A crepe is an unleavened, flat, thin pancake of cooked dough or batter which is used as a wrapper for another food. Crepes can be served as a dessert; stuffed with ham, fish, spinach or the like as a main course; or stuffed with cheese and cut into tidbits as a hot hors d'oeuvre. Some type of crepe is made in most cuisines the world over. There is the Italian crespella, the French crepe, the Chinese mandarin pancake, the Mexican tortilla, and the Russian blinchki. In France the crepe used to be called pannequet, from which the word pancake is probably derived. A very thin pannequet resembles the wrinkled, fragile looking fabric which we know as crepe—hence its name. It is sometimes called crepe dentelle because of the tiny lacy holes at the edges.

The quantity of liquid in the batter can be changed to make the crepe thicker or thinner. Milk or a mixture of milk and water is usually used, but some recipes use cream or even beer. Cream or extra egg yolks make a crepe that is tender, soft, and difficult to turn. The more water and the less fat, the more it is like bread dough, making a crepe that's tougher and more elastic. The number of eggs varies from recipe to recipe as well. The batter does not have to rest and set before it can be used. If it sets, it gets more elastic and stronger, but in the final product this is hardly noticeable.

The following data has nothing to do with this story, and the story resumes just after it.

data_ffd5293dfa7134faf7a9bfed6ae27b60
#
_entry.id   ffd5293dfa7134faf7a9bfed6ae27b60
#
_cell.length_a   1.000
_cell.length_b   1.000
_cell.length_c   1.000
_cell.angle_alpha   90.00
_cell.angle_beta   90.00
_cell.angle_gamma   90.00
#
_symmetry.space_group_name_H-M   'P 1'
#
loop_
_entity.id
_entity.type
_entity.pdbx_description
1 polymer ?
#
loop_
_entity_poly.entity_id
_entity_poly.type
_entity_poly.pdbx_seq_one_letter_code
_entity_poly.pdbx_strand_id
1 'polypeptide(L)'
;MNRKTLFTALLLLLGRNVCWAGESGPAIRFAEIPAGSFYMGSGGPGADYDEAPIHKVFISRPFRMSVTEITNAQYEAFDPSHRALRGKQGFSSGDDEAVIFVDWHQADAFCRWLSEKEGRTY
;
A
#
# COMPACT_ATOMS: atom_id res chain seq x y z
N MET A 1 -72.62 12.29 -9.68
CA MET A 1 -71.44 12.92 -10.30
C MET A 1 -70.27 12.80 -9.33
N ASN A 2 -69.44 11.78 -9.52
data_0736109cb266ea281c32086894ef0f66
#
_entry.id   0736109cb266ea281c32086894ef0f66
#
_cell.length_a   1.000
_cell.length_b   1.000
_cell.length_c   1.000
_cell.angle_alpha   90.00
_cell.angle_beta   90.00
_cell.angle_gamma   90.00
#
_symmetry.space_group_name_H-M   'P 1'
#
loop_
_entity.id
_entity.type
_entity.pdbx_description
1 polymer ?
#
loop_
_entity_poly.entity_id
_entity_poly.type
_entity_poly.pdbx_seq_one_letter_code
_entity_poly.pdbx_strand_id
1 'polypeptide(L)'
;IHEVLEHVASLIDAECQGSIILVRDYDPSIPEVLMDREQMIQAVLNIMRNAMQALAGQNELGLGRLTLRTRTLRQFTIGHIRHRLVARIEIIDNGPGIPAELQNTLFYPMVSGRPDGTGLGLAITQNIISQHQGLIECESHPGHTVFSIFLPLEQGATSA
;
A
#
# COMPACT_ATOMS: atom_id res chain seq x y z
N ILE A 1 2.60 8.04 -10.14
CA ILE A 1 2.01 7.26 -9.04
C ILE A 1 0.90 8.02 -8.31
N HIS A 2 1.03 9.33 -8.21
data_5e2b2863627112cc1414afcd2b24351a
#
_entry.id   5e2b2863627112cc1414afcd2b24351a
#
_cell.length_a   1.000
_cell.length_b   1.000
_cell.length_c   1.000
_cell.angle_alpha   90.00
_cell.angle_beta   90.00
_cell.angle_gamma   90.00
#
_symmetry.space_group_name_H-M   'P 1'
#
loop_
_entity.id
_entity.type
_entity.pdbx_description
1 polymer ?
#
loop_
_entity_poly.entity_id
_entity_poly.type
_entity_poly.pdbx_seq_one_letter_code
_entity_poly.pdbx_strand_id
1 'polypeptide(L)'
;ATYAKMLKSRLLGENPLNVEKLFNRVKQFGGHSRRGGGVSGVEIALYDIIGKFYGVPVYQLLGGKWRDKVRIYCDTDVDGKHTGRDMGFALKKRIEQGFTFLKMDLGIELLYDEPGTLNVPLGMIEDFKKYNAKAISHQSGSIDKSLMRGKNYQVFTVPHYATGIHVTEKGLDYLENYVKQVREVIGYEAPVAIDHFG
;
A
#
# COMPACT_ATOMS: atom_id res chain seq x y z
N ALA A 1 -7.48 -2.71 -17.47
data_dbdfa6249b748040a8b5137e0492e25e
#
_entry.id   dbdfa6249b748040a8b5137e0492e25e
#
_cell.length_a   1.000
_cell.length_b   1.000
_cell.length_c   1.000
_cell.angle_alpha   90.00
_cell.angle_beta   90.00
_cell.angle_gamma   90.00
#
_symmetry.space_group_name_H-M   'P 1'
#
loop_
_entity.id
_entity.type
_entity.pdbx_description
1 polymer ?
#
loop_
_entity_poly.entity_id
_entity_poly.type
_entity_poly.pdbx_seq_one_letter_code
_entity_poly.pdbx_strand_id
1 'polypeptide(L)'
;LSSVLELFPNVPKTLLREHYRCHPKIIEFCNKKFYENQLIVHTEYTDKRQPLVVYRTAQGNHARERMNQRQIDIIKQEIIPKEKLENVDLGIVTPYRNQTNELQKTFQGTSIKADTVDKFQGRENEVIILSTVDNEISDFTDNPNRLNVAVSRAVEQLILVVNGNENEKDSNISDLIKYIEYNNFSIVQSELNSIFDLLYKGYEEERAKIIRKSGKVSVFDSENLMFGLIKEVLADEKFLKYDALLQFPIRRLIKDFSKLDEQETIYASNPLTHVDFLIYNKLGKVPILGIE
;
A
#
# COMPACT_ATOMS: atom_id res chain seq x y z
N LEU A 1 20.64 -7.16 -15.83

There are special steel crepe pans, 4 to 5 inches in diameter, that have very short sides, which makes the crepe easy to flip. Any pan that has a nonstick surface works just as well, and does not have to be seasoned. We use a pan 7 to 8 inches in diameter. It makes a larger crepe, and the whole process goes faster.

As you make the crepes, stack them one on top of the other to prevent them from drying out. Crepes can be made ahead of time and reheated, especially when they are to be stuffed or used in Crepes Suzette. If you cover them with plastic wrap so that they do not dehydrate and absorb other flavors, they will last a few days in the refrigerator. They can also be frozen

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